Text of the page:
There’s not much we can do about the news, but here on Facebook, I think we can do better. This isn’t Twitter. We’re not limited to a few inflammatory sentences and a flurry of emojis. Take a moment, Chuck. Think. Make a rational argument. Otherwise, just link us to a cat video. People love those, and they’re almost never “bad for business.” (Unless of course, the cat gets hurt. People hate that.) Just don’t assume that people will care about your beliefs, if you’re not willing to back them up with some relevant facts and a rational conclusion. Here, for instance, are a few facts that matter to me, with respect to my foundation and the recurring charge of “fostering anti-intellectualism.”
mikeroweWORKS is a PR campaign for the skilled trades. For the last nine years, we’ve partnered with numerous trade schools, raised millions of dollars for work-ethic scholarships, and called attention to millions of jobs that don’t require a four-year degree. But that doesn’t mean we’re “anti-intellectual.” We’re not even “anti-college.” We simply reject the popular notion that a four-year degree is the best path for the most people. And we’re hardly alone.
Millions of reasonable people – Republicans and Democrats alike – are worried that our universities are doing a poor job of preparing students for the real world. They’re worried about activist professors, safe spaces, the rising cost of tuition, a growing contempt for history, and a simmering disregard of the first amendment. These people are concerned that our universities – once beacons of free speech – now pander to a relatively small percentage of students who can’t tolerate any political opinion that challenges their own. And they’re concerned – deeply concerned – that millions of good jobs are currently vacant that don’t require a four-year degree, or any of the catastrophic debt that comes with it.
Again – these are not the concerns of “anti-intellectuals.” They are the concerns of people who care about the future of the country. I don’t know how many of these people are Republicans, but I can assure you that no one who actually supports my initiative is remotely confused about my feelings on education, because I’ve been crystal clear on that topic from the very beginning. To quote Thomas Jefferson, (while I still can,) “If a nation expects to be ignorant and free and live in a state of civilization, it expects what never was and never will be.” On this point, my foundation does not equivocate.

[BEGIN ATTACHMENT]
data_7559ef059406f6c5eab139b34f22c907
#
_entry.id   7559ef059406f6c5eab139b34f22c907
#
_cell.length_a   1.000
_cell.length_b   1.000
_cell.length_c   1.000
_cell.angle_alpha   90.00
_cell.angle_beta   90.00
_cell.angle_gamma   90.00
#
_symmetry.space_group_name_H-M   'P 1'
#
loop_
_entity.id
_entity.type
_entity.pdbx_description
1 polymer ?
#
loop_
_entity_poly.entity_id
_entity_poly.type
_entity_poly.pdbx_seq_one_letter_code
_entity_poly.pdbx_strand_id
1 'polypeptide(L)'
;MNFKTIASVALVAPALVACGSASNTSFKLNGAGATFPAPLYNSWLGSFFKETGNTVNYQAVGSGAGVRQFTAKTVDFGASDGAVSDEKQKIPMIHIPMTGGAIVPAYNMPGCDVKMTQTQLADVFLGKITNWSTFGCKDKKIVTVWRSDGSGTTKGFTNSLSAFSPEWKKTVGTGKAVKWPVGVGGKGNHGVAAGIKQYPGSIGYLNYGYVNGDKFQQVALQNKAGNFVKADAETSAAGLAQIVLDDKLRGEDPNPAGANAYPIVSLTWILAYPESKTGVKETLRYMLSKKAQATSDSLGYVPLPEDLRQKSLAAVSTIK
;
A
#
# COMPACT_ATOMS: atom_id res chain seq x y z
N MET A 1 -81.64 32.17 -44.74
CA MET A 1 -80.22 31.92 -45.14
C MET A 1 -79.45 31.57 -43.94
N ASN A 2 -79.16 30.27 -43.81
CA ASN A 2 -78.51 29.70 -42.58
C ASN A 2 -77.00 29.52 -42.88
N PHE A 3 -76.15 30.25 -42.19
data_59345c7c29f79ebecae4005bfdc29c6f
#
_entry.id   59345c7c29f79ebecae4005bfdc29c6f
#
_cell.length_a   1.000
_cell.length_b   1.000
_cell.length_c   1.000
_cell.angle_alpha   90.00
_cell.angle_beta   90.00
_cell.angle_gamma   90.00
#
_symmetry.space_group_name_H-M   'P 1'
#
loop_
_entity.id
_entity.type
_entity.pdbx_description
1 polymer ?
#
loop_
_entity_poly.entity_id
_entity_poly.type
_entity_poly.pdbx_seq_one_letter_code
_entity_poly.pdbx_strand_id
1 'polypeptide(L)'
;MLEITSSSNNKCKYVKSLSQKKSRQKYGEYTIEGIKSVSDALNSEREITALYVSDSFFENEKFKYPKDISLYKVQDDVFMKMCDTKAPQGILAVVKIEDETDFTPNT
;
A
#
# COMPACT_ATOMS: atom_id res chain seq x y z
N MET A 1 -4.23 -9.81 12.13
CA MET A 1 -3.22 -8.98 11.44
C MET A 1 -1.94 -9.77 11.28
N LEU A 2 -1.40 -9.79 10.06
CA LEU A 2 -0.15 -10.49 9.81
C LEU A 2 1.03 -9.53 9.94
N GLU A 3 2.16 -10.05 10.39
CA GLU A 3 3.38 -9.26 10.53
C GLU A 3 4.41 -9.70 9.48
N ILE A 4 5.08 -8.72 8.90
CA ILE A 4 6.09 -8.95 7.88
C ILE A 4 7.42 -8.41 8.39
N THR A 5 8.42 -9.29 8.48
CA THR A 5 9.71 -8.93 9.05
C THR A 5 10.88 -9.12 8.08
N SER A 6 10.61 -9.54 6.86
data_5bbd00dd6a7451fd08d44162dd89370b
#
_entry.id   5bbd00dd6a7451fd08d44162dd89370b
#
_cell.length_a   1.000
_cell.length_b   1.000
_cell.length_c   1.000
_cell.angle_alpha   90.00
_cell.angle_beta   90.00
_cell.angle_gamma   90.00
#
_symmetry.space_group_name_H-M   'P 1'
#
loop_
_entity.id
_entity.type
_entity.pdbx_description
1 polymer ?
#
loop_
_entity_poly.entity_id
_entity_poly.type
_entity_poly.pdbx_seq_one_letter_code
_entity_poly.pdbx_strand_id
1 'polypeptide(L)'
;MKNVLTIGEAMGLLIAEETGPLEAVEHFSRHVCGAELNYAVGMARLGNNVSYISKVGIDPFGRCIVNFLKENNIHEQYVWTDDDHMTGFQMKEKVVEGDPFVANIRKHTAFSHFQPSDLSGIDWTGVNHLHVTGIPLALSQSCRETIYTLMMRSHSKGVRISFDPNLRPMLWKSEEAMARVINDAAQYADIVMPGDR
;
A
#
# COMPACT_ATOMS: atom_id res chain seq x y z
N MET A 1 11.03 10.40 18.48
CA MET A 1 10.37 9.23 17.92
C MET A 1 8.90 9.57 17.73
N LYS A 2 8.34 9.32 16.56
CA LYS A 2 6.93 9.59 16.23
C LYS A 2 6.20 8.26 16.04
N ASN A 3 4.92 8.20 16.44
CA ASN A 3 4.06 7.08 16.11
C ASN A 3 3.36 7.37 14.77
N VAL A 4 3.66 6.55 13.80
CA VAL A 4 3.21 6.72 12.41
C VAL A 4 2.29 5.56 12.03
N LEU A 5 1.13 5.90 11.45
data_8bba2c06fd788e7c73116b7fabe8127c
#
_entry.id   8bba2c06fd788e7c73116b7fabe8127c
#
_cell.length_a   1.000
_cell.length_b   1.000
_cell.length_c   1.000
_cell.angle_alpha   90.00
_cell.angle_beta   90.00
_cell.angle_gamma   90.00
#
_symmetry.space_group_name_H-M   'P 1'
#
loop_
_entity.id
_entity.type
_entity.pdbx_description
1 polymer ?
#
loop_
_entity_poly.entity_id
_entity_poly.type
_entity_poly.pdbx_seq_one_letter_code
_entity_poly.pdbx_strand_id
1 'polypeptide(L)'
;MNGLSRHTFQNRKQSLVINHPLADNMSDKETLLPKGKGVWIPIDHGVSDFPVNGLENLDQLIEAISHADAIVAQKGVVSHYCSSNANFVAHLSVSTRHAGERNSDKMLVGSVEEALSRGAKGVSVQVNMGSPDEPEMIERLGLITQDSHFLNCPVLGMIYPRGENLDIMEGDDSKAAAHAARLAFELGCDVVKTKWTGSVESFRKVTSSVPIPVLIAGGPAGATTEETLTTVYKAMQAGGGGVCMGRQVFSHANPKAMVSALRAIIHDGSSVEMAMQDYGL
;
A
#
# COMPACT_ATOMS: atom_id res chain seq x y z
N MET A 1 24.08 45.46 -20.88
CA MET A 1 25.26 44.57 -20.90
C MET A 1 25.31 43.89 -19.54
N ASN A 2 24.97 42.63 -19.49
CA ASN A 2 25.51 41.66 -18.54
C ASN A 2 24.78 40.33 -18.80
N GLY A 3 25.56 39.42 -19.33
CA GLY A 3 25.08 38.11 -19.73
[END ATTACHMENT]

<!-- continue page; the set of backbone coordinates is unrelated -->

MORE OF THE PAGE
In other words, Chuck, I have no idea what The White Nationalists think about my efforts, or the Republicans, the Democrats, the elitists, the Italians, the Presbyterians, the unions, or the self-proclaimed anti-intellectuals. And really, I couldn’t care less. My question is, why do you?
PS. Ok, I’ve just re-read this, (in a desperate search for typos,) and I want to apologize for pointing out that you’re a lousy speller. This is probably not the time to trot out The Grammar Nazi, but your tenor and tone pissed me off, and I responded in my own snarky way. Sorry.
PPS Maybe this is how political correctness begins? Maybe we start by correcting each other’s grammar, and then move on to the business of correcting everything else? Today a missing hyphen, tomorrow a missing monument. Or, maybe not.
Holy crap Mike Rowe brought the pain! This post has over 12,000 shares on Facebook. Once Mike realized how many people this had reached, he followed up with a couple posts. One was an apology for calling Chuck a crappy speller.
As you may have guessed, Chuck never came back.
Below is the actual Facebook post: